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Office of the First Lady

For Immediate Release September 18, 2009



Eisenhower Executive Office Building

Room 450

11:33 A.M. EDT

MRS. OBAMA: Thank you. Thank you all. Please, sit. Rest. (Laughter.) First
of all, good morning. I am so thrilled to see so many of you here this
morning at the White House. Welcome. And that's including my good friend,
Dr. Dorothy Height. (Applause.) You know, she is always there, for the past
eight months and before. If there was a big event, an important event, she
finds a way to be here. She is my inspiration, and it is wonderful to see you
again today. Thank you so much. (Applause.)

Thank you all for joining us today for the outstanding work you're doing
every day on behalf of women and families all across this country. I have to
thank our extraordinary Secretary of Health and Human Services, Kathleen
Sebelius, for taking the time to be here. (Applause.) And for her tireless
efforts to keep our nation healthy. And that includes not just pushing for
health insurance reform but preparing us for H1N1, pursuing cutting-edge
research to find treatments and cures for tomorrow. Clearly this is not the
easiest portfolio she could have, but she is doing a terrific job, and we are
grateful for her leadership.

And I also want to thank Tina Tchen, who you all know, for emceeing today.
(Applause.) She, too, is doing a fabulous job as Director of our Office of
Public Engagement, and she played a critical role in pulling together today's
event -- not just as an emcee but as a key figurehead, making sure that
we're all aware of what's going on.

And finally, I want to thank the three women behind me -- to Debi, Easter,
and Roxi. (Applause.) It is not easy to come here and tell your story. And
these stories aren't new. You know, these stories are happening all over this
country, not just for thousands of women -- for millions of them. For two
years on the campaign trail, this was what I heard from women, that they
were being crushed, crushed by the current structure of our health care.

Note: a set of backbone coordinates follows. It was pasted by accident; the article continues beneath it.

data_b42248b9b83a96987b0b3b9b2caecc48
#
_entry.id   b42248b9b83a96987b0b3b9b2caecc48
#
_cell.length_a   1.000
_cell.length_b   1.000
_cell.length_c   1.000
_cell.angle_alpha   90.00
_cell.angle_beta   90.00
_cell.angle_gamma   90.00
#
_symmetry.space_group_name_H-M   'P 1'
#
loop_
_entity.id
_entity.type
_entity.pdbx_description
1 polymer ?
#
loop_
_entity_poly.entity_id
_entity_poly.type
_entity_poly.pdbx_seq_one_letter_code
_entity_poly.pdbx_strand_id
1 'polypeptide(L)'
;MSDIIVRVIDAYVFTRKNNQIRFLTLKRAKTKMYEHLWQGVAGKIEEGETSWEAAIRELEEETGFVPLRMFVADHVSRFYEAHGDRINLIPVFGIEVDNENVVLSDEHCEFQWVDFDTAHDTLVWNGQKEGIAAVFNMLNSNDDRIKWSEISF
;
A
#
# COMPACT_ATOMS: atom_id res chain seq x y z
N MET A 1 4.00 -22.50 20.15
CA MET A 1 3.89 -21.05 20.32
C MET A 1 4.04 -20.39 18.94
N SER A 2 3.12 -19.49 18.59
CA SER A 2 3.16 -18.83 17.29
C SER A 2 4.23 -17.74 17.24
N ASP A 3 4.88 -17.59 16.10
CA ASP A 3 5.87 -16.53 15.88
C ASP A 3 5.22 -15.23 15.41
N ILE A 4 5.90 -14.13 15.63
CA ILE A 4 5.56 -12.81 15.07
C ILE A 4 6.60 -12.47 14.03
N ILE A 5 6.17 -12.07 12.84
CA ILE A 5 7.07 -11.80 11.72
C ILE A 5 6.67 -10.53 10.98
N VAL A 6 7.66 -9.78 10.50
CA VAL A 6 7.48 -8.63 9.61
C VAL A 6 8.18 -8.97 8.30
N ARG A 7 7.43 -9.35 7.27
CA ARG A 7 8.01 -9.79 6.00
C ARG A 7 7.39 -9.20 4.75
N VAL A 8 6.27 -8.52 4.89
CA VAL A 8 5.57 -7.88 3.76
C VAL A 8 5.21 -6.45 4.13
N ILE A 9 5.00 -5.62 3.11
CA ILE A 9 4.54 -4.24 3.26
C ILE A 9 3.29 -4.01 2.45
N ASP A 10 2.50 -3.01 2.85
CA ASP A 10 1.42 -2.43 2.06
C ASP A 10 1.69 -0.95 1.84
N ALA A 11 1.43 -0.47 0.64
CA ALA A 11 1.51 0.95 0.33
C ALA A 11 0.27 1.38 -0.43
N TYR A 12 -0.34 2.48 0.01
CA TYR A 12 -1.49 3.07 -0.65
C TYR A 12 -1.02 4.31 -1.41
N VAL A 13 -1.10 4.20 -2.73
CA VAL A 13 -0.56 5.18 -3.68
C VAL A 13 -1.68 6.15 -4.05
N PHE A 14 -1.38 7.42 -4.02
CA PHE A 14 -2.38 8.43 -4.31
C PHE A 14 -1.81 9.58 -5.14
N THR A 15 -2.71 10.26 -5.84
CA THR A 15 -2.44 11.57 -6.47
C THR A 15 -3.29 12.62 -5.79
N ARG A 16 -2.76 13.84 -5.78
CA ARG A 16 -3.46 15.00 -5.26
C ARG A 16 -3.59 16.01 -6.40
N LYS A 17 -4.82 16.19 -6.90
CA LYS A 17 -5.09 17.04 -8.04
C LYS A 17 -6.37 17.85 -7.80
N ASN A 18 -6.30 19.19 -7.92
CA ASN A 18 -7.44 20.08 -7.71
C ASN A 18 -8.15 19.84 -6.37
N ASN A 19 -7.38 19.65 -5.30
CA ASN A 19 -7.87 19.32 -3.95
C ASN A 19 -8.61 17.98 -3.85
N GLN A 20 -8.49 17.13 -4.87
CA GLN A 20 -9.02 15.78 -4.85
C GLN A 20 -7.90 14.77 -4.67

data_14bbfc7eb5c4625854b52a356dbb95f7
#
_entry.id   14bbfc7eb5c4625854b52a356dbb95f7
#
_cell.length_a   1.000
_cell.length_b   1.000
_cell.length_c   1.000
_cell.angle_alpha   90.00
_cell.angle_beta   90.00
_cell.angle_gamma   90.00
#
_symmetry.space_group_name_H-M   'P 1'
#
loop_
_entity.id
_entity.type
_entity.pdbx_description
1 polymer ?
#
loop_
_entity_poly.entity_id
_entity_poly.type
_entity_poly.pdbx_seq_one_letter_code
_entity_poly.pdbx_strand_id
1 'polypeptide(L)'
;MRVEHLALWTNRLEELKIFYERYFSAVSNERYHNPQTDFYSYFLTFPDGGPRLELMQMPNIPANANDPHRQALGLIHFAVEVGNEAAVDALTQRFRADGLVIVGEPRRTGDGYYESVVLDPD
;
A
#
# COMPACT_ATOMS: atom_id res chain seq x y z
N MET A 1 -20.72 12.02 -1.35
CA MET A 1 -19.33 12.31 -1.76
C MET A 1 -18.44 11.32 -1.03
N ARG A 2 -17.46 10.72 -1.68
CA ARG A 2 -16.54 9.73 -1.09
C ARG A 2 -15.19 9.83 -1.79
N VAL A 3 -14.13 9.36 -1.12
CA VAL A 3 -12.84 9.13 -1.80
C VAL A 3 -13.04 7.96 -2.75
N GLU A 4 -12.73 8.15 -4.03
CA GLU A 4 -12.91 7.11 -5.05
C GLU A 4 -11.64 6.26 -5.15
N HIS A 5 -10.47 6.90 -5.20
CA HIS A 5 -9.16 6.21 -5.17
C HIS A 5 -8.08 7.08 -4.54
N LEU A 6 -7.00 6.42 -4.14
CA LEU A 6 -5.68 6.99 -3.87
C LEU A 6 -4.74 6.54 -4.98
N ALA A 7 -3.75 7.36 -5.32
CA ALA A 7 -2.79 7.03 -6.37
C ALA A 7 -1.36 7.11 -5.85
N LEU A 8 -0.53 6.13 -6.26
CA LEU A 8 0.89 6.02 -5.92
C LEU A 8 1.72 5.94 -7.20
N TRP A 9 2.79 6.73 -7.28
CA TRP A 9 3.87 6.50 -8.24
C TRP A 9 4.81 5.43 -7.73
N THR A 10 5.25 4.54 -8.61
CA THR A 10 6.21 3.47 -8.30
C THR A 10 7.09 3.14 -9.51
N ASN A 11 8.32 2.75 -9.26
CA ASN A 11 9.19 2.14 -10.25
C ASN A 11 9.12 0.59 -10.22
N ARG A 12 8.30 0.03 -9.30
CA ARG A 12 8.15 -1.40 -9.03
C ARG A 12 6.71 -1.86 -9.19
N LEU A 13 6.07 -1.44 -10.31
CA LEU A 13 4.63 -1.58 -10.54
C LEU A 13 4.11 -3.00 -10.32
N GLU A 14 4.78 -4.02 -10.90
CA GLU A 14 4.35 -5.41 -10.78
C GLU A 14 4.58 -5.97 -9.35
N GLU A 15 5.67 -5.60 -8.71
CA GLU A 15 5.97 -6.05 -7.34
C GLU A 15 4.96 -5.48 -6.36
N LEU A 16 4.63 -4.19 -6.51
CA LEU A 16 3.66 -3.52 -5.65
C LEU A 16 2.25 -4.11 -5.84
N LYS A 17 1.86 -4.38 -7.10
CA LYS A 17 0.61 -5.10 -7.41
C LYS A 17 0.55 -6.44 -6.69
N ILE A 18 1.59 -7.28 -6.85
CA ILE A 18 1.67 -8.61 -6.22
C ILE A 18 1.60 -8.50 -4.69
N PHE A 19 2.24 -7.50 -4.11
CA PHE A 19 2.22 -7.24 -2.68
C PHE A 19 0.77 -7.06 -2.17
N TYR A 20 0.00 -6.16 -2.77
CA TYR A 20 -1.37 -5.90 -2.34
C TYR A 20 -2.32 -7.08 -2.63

Crushed. But these stories that we've heard today, and all of us -- if we're
not experiencing it, we know someone who is. These are the stories that
remind us about what's at stake in this debate. This is really all that
matters. This is why we are fighting so hard for health insurance reform.
This is it. This is the face of the fight.

And that's why I'd like to talk to you today. That's why I'm here. That's why
reform is so critical in this country -- not tomorrow, not in a few years, but
right now. People are hurting in this country right now.

But there is also a reason why I invited this particular group to talk today.
There's a reason why we've invited the leaders not only from family
advocacy groups and health care advocacy groups, but for so many
organizations that have been fighting for decades for empowerment for
women. And that's because when it comes to health care, as the Secretary
said, as we all know, women play a unique and increasingly significant role in
our families. We know the pain, because we are usually the ones dealing
with it.

Eight in 10 women, mothers, report that they're the ones responsible for
choosing their children's doctor, for getting them to their checkups, for
managing that follow-up care. Women are the ones to do it. Mothers are the
ones that do it. And many women find themselves doing the same thing for